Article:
Genius wrestles with cliche in 'McQueen'

By Tom Long
Special to The Detroit News

The reason cliches become cliches is because they happen so often.

Designer Alexander McQueen appraises his work in “McQueen.”

Yet within each cliched life is a living, breathing, struggling individual. And within some of them lies genius.

Such is the case with fashion designer Alexander McQueen. And before you go "Glack, another genius fashion designer, give me a silk hankie break," understand this: the documentary "McQueen" doesn't even have to try to make the case for McQueen's brilliance. It's all there, right on the screen; this dude was artistically bonkers in all the right ways.

His runway shows were more happenings than fashion indulgences; his models became dancers, actors in bizarre theme projects. At one point he had two robots spray paint a white dress worn by a model as she was twirled around on stage. Try buying that at Macy's.

The clothes aren't really even clothes much of the time. They're statements, visions; commentary and reaction to history, man's primal urges and sins, pervasive myths. A great many of the outfits have no place out in society, they belong in museums (where, indeed, they've found great audiences).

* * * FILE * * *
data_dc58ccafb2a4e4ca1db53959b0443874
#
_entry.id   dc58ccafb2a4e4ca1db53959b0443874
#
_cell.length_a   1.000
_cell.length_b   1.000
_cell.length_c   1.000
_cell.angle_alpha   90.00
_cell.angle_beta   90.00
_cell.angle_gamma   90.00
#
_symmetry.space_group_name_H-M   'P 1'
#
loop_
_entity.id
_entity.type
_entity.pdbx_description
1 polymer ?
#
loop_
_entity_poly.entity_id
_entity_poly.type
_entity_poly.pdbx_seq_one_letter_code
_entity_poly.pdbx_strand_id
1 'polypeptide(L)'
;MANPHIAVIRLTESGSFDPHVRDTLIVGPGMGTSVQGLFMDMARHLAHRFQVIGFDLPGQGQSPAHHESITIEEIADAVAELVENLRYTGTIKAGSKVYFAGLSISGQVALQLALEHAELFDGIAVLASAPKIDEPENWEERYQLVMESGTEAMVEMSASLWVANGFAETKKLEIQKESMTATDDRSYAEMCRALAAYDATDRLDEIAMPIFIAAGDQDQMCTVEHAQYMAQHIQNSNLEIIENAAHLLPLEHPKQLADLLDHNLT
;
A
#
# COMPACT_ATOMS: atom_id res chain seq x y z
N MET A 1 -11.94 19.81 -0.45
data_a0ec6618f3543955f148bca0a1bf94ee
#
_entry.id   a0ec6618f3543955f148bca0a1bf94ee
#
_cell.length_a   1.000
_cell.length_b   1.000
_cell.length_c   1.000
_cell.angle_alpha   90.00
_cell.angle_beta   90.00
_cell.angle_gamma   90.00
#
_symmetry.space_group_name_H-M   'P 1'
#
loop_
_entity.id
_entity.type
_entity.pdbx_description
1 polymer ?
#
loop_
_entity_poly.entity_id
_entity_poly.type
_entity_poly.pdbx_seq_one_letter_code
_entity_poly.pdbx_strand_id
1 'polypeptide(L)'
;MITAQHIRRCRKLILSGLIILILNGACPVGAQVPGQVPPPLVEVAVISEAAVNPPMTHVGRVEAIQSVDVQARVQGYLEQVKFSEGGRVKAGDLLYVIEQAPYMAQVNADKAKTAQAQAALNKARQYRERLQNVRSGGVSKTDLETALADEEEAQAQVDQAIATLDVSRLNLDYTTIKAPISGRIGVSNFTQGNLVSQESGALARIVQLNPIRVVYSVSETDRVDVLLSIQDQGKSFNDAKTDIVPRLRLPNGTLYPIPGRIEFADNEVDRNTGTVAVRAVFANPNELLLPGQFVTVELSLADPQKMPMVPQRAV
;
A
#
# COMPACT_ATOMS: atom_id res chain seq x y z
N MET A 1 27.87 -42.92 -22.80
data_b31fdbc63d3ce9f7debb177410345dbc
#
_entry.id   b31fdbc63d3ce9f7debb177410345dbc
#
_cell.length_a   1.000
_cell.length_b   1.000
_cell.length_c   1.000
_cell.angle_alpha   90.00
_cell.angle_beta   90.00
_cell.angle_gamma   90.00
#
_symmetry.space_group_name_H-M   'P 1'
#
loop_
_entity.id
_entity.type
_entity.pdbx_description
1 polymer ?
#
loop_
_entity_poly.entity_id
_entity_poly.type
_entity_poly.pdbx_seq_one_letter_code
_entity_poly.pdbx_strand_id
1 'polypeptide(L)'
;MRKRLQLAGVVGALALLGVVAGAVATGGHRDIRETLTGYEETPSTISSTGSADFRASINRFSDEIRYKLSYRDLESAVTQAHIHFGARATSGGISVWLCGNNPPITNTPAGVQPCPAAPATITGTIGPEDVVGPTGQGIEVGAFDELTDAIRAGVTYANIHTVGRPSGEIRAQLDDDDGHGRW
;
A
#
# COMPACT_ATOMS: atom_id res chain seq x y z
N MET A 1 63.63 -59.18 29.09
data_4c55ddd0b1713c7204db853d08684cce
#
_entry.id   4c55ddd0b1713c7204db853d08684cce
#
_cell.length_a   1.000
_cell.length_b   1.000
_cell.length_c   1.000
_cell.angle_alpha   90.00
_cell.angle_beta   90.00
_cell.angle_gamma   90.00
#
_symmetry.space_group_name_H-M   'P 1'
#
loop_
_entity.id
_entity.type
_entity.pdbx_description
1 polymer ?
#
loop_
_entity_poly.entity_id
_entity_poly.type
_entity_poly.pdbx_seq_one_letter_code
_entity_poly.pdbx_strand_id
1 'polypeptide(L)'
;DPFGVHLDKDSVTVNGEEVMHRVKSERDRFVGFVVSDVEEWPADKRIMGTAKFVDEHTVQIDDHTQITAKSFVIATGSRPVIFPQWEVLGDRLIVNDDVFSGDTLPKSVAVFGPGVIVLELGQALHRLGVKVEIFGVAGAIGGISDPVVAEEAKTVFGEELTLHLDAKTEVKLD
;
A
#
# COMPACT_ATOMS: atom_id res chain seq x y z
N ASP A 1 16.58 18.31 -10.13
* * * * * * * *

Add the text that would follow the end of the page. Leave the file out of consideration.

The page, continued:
OK, now the cliche part. McQueen was a pudgy little nothing kid from London who started apprenticing at prestige tailors when he was a teenager (yes, he could make marketable clothing when he wanted). He eventually drifted towards a sympathetic group of oh-so-hip people and started putting on shows with clothes made of garbage bags, duct tape, you name it.

His star rose quickly and he became the creative director for major fashion houses. He also underwent liposuction, started doing drugs and turned increasingly paranoid as he became increasingly famous. His mother and a close friend died, so McQueen hung himself at age 40.

The spark ignites, the flame burns bright, then burns out. No novelist would dare write such a story these days. It's too trite. And for some, too true. But at least "McQueen" puts that flame on full display.





Rated R for language and nudity

Running time: 151 minutes



The burn-too-bright life of fashion designer Steve McQueen may seem like a cliche, but the man's genius is irrefutable in this documentary. (151 minutes) By Tom Long/Special to The Detroit News GRADE: B